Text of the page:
- No, today I would rely more on technology. I would try to analyze what happened well and put in the report those who participated, the ones who actually hit. Surely, I would miss some. Surely, some of the 36 players did nothing, but at that moment I couldn't distinguish that. For me, they all fought.

Source: Ole

Webb explains how MLS uses VAR differently

As every week in European football brings a new controversy around video review — or VAR, as it is colloquially known — the scene in Major League Soccer is a bit different. The approaching 2021 season will be the fifth to use video review, which includes a video assistant referee who communicates with the on-field officials when there might be a play that merits review. (VAR was originally short for video assistant referee, but has emerged as an all-encompassing term for video review). Although there are hiccups, there is also a consensus replay has improved the overall product. Perhaps this owes to fans who are familiar with replay review from other North American sports. But there is also the unique manner in which MLS uses replay.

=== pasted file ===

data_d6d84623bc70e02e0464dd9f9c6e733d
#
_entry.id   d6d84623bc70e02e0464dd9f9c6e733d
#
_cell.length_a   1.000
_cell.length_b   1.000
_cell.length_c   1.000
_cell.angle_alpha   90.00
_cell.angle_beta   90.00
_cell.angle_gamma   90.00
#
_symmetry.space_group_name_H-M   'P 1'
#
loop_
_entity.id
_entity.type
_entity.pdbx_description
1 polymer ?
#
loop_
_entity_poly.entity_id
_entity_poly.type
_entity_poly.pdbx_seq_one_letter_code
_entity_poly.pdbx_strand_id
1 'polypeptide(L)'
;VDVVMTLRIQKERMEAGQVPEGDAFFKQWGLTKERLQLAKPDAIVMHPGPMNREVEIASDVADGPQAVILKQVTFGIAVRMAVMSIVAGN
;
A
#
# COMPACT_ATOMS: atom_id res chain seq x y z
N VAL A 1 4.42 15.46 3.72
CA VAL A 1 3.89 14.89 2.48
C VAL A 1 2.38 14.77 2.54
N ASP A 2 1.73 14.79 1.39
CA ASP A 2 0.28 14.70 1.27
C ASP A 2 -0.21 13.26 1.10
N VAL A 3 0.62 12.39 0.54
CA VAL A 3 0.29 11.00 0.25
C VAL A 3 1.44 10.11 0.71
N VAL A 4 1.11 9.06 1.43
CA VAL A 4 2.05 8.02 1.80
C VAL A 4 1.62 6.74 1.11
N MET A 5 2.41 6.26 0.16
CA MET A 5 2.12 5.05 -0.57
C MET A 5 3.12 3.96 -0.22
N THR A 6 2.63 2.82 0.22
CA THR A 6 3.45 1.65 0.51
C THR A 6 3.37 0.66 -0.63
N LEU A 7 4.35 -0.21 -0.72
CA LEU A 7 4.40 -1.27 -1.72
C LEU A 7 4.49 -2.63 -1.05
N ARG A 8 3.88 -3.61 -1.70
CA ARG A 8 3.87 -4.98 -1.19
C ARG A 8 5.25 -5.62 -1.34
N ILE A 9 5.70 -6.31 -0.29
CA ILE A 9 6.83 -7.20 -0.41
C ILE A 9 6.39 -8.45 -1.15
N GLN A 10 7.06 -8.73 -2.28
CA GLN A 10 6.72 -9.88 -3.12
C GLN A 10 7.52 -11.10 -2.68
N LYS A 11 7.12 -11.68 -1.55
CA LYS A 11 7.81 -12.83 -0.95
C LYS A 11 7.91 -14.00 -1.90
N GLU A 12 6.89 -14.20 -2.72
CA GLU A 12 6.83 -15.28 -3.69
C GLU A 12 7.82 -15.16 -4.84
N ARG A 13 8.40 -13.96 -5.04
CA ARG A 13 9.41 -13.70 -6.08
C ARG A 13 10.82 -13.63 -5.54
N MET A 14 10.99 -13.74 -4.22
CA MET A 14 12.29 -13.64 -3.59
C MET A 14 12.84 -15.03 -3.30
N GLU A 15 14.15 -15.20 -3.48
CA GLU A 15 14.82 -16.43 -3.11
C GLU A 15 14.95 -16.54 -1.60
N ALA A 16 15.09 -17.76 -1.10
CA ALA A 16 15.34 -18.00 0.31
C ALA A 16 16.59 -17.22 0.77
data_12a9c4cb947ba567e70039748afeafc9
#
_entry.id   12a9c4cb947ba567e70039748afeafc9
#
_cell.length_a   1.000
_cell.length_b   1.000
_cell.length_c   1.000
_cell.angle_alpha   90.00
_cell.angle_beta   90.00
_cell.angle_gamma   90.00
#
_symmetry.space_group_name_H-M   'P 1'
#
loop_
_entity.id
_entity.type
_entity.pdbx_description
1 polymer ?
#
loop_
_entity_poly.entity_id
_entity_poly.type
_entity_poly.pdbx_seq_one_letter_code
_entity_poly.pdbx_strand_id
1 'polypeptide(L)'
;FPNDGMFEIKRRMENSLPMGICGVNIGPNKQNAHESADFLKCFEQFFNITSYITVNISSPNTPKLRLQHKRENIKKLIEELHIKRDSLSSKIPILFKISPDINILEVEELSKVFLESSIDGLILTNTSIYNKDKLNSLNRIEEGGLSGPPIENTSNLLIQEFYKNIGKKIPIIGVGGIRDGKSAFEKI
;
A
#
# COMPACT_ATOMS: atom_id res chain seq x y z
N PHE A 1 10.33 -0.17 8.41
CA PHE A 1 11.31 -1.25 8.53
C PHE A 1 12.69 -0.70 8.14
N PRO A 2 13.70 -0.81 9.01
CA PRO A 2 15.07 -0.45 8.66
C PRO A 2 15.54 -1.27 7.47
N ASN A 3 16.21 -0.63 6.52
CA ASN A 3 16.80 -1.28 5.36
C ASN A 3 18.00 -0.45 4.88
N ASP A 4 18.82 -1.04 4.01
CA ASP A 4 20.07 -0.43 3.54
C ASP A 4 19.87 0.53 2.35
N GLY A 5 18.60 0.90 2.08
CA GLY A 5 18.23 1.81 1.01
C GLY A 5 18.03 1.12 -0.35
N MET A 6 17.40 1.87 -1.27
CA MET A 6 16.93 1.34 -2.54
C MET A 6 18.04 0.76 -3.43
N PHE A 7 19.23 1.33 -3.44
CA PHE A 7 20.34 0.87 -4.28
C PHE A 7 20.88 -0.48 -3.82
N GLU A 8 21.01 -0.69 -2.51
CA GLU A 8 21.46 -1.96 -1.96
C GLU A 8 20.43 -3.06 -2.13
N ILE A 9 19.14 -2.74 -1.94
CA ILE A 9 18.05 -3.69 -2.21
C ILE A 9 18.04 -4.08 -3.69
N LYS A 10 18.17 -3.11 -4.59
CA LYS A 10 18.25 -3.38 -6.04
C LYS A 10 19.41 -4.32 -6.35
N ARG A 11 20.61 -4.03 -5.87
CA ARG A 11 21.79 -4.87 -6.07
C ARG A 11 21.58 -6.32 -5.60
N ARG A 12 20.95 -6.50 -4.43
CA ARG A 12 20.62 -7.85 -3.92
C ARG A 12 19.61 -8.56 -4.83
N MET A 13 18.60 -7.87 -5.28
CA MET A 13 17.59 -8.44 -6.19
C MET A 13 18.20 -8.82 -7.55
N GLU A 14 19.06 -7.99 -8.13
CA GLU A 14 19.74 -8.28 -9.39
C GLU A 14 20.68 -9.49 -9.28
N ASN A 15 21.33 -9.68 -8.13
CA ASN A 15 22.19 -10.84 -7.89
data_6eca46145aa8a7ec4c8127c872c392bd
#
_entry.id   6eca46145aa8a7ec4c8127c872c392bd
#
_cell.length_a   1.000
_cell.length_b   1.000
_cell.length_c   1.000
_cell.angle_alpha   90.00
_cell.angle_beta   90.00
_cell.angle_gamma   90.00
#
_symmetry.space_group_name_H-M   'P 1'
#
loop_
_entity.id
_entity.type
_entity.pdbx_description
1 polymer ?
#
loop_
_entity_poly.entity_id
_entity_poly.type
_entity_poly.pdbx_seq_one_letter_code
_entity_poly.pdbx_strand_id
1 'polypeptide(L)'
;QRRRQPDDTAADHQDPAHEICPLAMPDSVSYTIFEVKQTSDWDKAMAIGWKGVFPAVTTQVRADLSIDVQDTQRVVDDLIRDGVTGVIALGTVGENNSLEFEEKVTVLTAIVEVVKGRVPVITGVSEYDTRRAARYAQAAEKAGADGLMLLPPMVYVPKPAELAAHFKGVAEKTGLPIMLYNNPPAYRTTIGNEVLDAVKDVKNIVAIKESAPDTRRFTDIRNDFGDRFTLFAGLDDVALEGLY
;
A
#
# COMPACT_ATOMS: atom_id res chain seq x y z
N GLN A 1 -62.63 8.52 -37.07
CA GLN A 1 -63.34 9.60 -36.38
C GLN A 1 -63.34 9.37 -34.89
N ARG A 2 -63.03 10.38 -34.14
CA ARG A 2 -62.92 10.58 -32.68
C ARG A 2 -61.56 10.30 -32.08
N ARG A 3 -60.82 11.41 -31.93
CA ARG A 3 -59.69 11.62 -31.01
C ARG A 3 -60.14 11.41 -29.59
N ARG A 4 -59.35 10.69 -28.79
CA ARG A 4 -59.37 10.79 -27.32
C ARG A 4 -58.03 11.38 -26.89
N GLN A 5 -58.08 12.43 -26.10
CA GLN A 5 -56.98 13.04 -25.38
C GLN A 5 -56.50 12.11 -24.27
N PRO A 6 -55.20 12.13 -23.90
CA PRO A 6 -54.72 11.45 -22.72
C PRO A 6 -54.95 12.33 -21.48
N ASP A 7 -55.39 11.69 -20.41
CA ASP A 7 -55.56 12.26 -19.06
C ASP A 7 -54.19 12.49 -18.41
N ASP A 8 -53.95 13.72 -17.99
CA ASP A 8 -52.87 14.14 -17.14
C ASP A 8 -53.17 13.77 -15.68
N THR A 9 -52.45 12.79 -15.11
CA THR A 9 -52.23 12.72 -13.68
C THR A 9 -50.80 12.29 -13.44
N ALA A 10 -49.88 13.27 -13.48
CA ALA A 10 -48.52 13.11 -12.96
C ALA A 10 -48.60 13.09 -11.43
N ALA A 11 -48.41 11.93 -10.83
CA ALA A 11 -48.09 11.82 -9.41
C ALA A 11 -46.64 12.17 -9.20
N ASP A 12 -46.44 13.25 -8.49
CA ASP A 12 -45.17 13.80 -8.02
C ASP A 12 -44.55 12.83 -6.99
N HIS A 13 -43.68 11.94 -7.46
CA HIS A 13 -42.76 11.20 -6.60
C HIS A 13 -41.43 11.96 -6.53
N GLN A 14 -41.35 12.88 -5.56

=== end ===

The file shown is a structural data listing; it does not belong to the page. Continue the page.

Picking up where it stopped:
Former English Premier League and World Cup referee Howard Webb has overseen the use of VAR in MLS as general manager of the Professional Referee Organization. He identified and explained some of those differences during a media panel Monday, including the two most obvious to followers of the European game: (1) MLS referees always visit the review area during reviews and (2) MLS does not use virtual offside line technology. The preference to send the official to a screen for all reviews, Webb said, is a reflection of the preference of MLS fans, but also has on-field benefits. “It puts the referee in a good situation to manage the players once they’ve seen it for themselves,” Webb said. “It also emphasizes to the stadium audience that the review is taking place. They can see the unfolding process playing out in front of them.” There might also be a sense that putting the final decision in the care solely of the man in the middle removes an aura of Big Brother. “We feel that, ultimately we want the referee to be the final decision-maker in all cases. And it works for us,” Webb said. As for the virtual offside line, some observers might prefer that MLS doesn’t use the technology, which critics say can violate the spirit of the offside law. But the league’s abstention actually owes to concerns the technology might not be equally effective at all league venues, including some that were built primarily with American football or baseball in mind. “The configuration of the cameras within our stadiums doesn’t really lend itself at the moment to the implementation of those lines,” Webb said. “We have looked at them in the last few months to see whether or not they would be something we could utilize consistently across the league and across all games, and our conclusion was that it’s not.”